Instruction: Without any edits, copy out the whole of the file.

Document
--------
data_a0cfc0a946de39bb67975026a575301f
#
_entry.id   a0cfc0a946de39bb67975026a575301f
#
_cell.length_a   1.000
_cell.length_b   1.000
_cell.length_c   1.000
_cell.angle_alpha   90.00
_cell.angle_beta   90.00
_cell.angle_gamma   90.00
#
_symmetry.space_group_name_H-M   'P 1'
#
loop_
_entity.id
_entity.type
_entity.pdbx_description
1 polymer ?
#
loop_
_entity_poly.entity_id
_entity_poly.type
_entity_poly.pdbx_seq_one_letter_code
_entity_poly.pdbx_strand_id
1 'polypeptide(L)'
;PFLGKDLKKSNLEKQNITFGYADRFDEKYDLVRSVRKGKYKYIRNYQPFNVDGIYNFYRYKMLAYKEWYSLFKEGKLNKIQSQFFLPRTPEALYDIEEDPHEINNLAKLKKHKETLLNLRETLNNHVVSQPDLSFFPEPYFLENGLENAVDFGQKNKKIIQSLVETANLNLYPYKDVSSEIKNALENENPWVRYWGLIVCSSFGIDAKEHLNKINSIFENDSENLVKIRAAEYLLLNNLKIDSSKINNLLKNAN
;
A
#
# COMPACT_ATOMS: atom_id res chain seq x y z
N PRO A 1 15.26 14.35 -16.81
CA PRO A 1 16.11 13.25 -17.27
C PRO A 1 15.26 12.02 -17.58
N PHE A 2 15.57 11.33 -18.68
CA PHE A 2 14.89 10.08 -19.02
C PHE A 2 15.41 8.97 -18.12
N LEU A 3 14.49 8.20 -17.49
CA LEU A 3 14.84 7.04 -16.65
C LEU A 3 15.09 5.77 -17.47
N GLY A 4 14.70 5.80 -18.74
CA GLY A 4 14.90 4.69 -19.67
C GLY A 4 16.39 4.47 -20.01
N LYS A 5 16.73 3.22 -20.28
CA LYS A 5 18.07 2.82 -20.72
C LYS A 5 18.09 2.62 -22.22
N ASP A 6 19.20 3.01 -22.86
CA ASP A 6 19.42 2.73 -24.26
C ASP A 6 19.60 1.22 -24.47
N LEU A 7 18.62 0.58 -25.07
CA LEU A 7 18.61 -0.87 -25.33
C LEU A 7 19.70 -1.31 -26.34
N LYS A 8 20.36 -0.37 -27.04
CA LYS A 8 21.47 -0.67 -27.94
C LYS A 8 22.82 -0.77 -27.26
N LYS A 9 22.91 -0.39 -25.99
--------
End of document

data_a0cfc0a946de39bb67975026a575301f
#
_entry.id   a0cfc0a946de39bb67975026a575301f
#
_cell.length_a   1.000
_cell.length_b   1.000
_cell.length_c   1.000
_cell.angle_alpha   90.00
_cell.angle_beta   90.00
_cell.angle_gamma   90.00
#
_symmetry.space_group_name_H-M   'P 1'
#
loop_
_entity.id
_entity.type
_entity.pdbx_description
1 polymer ?
#
loop_
_entity_poly.entity_id
_entity_poly.type
_entity_poly.pdbx_seq_one_letter_code
_entity_poly.pdbx_strand_id
1 'polypeptide(L)'
;PFLGKDLKKSNLEKQNITFGYADRFDEKYDLVRSVRKGKYKYIRNYQPFNVDGIYNFYRYKMLAYKEWYSLFKEGKLNKIQSQFFLPRTPEALYDIEEDPHEINNLAKLKKHKETLLNLRETLNNHVVSQPDLSFFPEPYFLENGLENAVDFGQKNKKIIQSLVETANLNLYPYKDVSSEIKNALENENPWVRYWGLIVCSSFGIDAKEHLNKINSIFENDSENLVKIRAAEYLLLNNLKIDSSKINNLLKNAN
;
A
#
# COMPACT_ATOMS: atom_id res chain seq x y z
N PRO A 1 15.26 14.35 -16.81
CA PRO A 1 16.11 13.25 -17.27
C PRO A 1 15.26 12.02 -17.58
N PHE A 2 15.57 11.33 -18.68
CA PHE A 2 14.89 10.08 -19.02
C PHE A 2 15.41 8.97 -18.12
N LEU A 3 14.49 8.20 -17.49
CA LEU A 3 14.84 7.04 -16.65
C LEU A 3 15.09 5.77 -17.47
N GLY A 4 14.70 5.80 -18.74
CA GLY A 4 14.90 4.69 -19.67
C GLY A 4 16.39 4.47 -20.01
N LYS A 5 16.73 3.22 -20.28
CA LYS A 5 18.07 2.82 -20.72
C LYS A 5 18.09 2.62 -22.22
N ASP A 6 19.20 3.01 -22.86
CA ASP A 6 19.42 2.73 -24.26
C ASP A 6 19.60 1.22 -24.47
N LEU A 7 18.62 0.58 -25.07
CA LEU A 7 18.61 -0.87 -25.33
C LEU A 7 19.70 -1.31 -26.34
N LYS A 8 20.36 -0.37 -27.04
CA LYS A 8 21.47 -0.67 -27.94
C LYS A 8 22.82 -0.77 -27.26
N LYS A 9 22.91 -0.39 -25.99